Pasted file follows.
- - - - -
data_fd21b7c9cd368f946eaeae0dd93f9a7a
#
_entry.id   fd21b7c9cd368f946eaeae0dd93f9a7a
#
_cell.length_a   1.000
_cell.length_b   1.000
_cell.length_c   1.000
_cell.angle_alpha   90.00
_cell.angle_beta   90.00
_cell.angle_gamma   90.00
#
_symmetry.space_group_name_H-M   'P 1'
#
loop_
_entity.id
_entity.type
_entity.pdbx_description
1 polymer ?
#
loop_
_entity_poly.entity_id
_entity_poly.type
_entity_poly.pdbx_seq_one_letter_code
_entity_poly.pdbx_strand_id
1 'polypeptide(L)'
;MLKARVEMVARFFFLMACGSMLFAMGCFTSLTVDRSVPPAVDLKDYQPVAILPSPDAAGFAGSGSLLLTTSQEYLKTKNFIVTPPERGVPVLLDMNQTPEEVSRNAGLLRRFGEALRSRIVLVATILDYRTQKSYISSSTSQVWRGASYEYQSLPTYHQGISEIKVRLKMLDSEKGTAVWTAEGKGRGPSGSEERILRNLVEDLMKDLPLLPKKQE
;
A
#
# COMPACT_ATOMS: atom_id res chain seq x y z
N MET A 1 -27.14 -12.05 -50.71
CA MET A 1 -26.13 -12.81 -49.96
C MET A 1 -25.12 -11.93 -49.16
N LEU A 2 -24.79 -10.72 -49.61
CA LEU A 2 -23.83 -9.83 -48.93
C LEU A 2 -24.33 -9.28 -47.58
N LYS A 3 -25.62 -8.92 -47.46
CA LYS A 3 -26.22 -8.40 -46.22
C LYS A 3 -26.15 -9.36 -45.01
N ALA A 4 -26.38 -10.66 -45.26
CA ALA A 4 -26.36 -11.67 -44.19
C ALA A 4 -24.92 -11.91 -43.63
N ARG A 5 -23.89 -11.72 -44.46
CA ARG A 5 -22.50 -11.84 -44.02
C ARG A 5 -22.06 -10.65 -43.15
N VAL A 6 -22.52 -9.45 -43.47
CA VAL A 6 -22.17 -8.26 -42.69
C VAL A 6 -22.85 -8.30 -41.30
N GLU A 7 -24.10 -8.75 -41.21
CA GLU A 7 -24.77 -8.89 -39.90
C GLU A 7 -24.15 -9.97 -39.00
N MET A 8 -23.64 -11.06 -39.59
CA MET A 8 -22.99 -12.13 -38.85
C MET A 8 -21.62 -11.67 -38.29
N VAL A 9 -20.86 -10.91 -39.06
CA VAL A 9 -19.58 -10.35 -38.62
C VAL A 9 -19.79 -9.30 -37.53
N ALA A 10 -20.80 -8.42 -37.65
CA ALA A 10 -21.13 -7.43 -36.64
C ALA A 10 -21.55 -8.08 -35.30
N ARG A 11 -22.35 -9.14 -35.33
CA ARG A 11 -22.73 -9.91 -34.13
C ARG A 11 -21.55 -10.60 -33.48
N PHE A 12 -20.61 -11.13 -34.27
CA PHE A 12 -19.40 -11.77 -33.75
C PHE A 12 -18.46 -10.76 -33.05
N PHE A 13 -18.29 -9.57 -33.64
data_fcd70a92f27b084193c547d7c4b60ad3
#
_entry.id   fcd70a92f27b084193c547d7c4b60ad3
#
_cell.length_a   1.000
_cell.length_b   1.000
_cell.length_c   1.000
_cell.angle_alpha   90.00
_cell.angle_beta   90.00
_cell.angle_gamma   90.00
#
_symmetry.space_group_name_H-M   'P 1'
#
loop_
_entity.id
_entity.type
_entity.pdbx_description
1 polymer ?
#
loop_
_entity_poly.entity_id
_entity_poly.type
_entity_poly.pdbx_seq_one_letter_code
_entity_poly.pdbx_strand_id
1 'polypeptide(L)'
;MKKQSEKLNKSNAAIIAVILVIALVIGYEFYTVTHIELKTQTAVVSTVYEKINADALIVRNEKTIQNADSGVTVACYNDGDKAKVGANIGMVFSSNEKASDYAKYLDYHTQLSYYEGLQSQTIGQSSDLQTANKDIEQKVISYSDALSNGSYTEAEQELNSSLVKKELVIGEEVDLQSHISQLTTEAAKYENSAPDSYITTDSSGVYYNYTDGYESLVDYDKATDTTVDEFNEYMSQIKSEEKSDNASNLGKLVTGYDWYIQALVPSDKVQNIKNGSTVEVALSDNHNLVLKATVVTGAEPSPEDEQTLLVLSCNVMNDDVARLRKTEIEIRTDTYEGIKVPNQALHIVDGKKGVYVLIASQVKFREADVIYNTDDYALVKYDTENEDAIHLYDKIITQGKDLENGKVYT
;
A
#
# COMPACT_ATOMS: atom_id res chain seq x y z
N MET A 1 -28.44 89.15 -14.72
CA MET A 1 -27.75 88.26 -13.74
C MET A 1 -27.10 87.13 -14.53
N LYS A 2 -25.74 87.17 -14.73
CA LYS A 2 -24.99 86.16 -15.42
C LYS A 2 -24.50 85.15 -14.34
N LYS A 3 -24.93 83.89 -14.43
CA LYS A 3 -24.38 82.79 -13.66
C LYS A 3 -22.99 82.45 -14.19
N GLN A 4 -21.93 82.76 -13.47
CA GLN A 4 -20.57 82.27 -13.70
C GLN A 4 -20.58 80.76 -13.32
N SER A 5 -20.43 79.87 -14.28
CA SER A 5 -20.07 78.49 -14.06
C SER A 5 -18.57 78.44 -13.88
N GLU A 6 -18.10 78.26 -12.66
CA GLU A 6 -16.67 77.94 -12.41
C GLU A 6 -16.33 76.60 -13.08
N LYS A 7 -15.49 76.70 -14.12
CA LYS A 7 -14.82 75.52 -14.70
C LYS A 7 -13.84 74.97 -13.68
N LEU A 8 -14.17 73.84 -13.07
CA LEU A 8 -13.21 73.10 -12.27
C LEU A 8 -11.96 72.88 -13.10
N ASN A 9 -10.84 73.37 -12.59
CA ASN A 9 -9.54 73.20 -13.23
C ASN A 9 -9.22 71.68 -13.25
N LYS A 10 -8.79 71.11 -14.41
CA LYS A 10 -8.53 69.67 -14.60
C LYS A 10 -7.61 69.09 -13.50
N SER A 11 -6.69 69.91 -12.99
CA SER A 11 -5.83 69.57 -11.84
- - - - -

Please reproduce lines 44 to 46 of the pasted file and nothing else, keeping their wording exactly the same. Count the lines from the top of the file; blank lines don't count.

CA ARG A 5 -22.50 -11.84 -44.02
C ARG A 5 -22.06 -10.65 -43.15
N VAL A 6 -22.52 -9.45 -43.47